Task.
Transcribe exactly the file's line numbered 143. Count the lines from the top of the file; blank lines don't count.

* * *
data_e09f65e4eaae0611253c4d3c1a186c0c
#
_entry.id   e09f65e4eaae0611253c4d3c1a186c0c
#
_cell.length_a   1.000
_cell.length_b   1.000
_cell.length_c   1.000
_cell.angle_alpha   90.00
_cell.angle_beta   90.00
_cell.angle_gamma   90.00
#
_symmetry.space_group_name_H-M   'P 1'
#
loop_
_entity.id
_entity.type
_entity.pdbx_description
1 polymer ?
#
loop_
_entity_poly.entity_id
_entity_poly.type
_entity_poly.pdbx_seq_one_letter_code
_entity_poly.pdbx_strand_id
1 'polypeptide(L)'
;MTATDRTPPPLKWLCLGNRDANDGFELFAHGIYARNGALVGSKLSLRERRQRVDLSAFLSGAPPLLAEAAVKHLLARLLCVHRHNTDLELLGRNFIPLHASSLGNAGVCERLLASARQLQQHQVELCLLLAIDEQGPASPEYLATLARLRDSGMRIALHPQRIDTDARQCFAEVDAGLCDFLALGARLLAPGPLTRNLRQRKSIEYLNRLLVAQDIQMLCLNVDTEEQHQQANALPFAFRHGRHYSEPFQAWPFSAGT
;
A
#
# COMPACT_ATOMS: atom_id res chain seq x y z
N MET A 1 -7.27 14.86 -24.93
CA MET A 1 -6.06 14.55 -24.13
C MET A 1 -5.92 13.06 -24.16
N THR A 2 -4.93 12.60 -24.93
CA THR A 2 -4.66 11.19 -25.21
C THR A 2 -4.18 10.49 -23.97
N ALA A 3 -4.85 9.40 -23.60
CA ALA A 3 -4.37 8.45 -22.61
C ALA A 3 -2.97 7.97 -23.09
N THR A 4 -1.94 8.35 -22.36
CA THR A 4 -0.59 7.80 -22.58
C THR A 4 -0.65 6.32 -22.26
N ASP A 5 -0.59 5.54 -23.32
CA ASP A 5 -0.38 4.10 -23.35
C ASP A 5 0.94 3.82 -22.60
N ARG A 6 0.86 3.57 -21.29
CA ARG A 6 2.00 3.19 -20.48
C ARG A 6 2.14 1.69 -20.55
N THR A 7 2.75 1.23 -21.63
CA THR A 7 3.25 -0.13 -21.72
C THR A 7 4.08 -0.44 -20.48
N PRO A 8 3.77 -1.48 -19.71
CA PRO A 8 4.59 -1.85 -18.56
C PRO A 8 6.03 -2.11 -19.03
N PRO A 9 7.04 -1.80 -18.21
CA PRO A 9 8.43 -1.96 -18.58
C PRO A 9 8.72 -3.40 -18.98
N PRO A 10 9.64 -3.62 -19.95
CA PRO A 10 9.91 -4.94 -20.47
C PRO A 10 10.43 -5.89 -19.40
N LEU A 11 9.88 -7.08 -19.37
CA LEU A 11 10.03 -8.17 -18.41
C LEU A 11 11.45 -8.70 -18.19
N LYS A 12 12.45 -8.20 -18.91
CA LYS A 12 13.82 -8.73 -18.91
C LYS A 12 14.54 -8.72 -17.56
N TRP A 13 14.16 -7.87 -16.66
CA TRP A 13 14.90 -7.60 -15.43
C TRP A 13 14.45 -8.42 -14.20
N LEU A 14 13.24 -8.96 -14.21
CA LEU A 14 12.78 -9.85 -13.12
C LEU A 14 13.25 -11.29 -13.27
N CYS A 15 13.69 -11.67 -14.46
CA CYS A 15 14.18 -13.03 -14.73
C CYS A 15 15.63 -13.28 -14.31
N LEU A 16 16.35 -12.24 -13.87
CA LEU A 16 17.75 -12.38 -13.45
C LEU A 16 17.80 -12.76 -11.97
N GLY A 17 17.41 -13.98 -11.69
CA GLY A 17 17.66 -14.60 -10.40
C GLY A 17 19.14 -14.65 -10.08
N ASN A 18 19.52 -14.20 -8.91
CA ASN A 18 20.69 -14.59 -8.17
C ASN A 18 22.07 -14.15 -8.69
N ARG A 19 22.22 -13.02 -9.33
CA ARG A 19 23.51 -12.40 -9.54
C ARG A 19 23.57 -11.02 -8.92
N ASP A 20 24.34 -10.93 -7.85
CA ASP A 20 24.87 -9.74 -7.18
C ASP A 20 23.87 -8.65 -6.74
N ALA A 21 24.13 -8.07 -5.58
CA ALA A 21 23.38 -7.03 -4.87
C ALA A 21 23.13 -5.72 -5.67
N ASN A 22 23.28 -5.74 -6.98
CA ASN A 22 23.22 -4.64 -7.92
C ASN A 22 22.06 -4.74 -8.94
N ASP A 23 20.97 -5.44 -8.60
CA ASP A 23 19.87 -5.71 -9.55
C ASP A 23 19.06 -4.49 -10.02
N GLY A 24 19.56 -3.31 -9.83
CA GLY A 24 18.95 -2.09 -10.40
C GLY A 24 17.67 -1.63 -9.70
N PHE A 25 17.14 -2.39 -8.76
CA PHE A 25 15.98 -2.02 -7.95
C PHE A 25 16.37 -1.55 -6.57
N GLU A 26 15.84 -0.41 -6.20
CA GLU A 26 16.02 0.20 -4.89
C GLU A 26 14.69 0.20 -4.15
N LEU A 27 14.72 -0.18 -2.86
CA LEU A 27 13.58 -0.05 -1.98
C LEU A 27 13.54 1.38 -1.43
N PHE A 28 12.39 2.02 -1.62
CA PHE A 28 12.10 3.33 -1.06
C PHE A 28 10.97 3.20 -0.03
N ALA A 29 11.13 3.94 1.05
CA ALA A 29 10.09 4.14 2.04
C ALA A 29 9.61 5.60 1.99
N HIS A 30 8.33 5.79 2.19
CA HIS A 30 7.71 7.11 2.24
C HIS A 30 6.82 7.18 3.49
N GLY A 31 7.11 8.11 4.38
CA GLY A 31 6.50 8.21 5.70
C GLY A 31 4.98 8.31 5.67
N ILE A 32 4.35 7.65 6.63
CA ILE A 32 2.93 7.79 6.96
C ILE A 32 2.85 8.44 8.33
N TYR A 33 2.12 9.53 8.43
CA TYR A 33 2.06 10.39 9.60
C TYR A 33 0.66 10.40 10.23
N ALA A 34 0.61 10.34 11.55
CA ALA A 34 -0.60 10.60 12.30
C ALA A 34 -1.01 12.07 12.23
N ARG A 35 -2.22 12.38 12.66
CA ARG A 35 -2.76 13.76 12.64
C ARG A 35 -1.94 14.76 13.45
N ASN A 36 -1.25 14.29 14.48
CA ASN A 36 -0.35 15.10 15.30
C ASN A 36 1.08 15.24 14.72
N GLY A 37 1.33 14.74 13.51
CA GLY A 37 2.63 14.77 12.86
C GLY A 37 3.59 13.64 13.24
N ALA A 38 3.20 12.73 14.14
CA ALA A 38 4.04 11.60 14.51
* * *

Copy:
CA ALA A 38 4.04 11.60 14.51